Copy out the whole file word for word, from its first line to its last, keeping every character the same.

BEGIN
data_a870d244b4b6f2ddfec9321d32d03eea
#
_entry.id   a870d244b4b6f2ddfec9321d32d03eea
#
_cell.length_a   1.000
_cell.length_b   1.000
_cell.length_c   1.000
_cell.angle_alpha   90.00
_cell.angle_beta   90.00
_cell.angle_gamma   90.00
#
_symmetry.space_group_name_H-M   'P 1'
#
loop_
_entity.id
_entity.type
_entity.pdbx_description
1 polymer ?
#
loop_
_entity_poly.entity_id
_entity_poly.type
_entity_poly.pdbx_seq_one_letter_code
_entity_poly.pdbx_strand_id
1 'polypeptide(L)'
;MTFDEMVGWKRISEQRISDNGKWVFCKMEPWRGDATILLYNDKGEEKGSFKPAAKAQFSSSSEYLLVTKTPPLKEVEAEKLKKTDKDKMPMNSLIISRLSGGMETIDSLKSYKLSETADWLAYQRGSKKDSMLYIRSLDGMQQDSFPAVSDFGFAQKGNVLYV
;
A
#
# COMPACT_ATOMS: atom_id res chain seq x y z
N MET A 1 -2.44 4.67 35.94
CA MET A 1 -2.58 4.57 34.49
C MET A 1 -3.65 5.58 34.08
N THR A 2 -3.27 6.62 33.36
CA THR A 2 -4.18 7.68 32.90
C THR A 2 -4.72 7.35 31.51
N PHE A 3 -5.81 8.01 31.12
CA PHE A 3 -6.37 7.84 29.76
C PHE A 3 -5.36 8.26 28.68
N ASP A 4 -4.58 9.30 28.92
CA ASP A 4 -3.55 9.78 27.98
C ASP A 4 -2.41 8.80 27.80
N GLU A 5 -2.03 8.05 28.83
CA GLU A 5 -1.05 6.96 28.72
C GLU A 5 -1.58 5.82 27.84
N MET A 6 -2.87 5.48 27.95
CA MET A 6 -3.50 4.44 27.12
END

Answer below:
data_a870d244b4b6f2ddfec9321d32d03eea
#
_entry.id   a870d244b4b6f2ddfec9321d32d03eea
#
_cell.length_a   1.000
_cell.length_b   1.000
_cell.length_c   1.000
_cell.angle_alpha   90.00
_cell.angle_beta   90.00
_cell.angle_gamma   90.00
#
_symmetry.space_group_name_H-M   'P 1'
#
loop_
_entity.id
_entity.type
_entity.pdbx_description
1 polymer ?
#
loop_
_entity_poly.entity_id
_entity_poly.type
_entity_poly.pdbx_seq_one_letter_code
_entity_poly.pdbx_strand_id
1 'polypeptide(L)'
;MTFDEMVGWKRISEQRISDNGKWVFCKMEPWRGDATILLYNDKGEEKGSFKPAAKAQFSSSSEYLLVTKTPPLKEVEAEKLKKTDKDKMPMNSLIISRLSGGMETIDSLKSYKLSETADWLAYQRGSKKDSMLYIRSLDGMQQDSFPAVSDFGFAQKGNVLYV
;
A
#
# COMPACT_ATOMS: atom_id res chain seq x y z
N MET A 1 -2.44 4.67 35.94
CA MET A 1 -2.58 4.57 34.49
C MET A 1 -3.65 5.58 34.08
N THR A 2 -3.27 6.62 33.36
CA THR A 2 -4.18 7.68 32.90
C THR A 2 -4.72 7.35 31.51
N PHE A 3 -5.81 8.01 31.12
CA PHE A 3 -6.37 7.84 29.76
C PHE A 3 -5.36 8.26 28.68
N ASP A 4 -4.58 9.30 28.92
CA ASP A 4 -3.55 9.78 27.98
C ASP A 4 -2.41 8.80 27.80
N GLU A 5 -2.03 8.05 28.83
CA GLU A 5 -1.05 6.96 28.72
C GLU A 5 -1.58 5.82 27.84
N MET A 6 -2.87 5.48 27.95
CA MET A 6 -3.50 4.44 27.12